It's a powerful new crimefighting tool, but a terrifying way to subvert privacy.
Cops would love to have a system that uses DNA from a crime scene to generate a picture of a suspect's face, but that tech is still restricted to science fiction.
That technology may never exist, but a team of Belgian and American engineers just developed something similar. Using what they know about how DNA shapes the human face, the researchers built an algorithm that scans through a database of images and selects the faces that could be linked to the DNA found at a crime scene, according to research published Wednesday in the journal Nature Communications — a powerful crime-fighting tool, but also a terrifying new way to subvert privacy.
Because people's faces are also shaped by things like diet, age, environment, and socioeconomic background, it's impossible to predict what someone will look like based on DNA alone.
"This method mostly helps rule people out," Catholic University of Leuven engineer Peter Claes said in a press release. "In practice, we don't usually get any further than a sort of reference face, such as 'a European male.' That's not much use to a forensic investigator."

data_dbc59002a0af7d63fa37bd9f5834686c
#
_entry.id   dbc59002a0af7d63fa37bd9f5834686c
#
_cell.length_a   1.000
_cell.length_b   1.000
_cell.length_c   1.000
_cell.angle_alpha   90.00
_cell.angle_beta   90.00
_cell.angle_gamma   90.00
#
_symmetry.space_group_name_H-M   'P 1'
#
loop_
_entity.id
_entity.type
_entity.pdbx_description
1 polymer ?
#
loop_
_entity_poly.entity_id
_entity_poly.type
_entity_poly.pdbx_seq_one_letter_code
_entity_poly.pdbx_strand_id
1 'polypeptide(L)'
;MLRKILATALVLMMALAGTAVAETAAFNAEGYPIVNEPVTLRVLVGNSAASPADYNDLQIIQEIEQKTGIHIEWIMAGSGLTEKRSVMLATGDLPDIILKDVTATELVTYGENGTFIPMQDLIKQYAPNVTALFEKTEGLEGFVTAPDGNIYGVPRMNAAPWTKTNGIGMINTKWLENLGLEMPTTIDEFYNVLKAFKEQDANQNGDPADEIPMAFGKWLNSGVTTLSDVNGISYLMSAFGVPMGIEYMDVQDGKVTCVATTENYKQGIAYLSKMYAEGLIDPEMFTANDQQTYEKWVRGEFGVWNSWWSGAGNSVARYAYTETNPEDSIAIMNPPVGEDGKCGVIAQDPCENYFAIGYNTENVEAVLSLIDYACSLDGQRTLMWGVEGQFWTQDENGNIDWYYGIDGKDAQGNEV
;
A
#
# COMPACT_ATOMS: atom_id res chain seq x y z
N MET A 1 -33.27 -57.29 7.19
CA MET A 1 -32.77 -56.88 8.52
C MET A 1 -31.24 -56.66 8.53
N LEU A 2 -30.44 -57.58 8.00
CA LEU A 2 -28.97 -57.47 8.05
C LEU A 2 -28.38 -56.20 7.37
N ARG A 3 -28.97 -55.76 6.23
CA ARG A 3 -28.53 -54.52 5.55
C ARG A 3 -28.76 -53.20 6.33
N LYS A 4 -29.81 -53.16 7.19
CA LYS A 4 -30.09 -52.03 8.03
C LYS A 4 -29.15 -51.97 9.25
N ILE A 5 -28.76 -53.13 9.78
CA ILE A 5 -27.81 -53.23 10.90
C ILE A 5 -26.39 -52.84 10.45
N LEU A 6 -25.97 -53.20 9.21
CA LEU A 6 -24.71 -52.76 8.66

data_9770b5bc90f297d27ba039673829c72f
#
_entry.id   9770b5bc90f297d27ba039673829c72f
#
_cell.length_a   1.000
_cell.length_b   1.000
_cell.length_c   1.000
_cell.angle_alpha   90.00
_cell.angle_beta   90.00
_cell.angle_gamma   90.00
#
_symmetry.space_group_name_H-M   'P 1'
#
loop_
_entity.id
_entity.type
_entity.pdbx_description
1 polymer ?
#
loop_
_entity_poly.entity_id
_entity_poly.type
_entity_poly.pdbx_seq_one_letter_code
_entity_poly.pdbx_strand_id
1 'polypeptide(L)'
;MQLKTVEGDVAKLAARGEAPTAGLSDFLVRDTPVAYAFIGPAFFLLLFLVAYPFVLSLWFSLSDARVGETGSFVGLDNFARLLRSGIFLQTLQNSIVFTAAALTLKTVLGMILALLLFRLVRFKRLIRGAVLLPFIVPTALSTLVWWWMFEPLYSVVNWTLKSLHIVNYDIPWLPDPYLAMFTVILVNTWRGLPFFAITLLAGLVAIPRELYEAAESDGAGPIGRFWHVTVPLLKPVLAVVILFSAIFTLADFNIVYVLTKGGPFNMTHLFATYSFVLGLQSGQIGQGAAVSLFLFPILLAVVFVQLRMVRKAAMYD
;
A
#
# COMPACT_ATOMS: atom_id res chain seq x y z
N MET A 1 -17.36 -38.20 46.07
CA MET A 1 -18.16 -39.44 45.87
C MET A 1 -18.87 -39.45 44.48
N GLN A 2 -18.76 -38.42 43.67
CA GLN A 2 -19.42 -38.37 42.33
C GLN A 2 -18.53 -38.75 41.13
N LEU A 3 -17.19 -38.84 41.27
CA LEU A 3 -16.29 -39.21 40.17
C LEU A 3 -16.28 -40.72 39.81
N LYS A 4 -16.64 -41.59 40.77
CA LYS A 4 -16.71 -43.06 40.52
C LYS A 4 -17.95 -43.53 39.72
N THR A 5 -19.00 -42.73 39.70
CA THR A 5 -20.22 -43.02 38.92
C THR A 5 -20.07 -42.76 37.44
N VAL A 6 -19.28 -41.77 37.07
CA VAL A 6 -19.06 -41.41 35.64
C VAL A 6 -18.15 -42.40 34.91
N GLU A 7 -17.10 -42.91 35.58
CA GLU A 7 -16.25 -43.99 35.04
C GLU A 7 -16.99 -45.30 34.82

With the new tool hooked up to a large face database, investigators would get a range of possible reference faces instead of a single, limited sketch.
"The more genes we identify, the more accurate this method becomes, and it will only continue to improve as our knowledge of the relevant genes grows," said Claes.
READ MORE: From face to DNA: New method aims to improve match between DNA sample and face database [KU Leuven via Phys.org]
More on forensics: Bad DNA Tests Are Getting Innocent People Convicted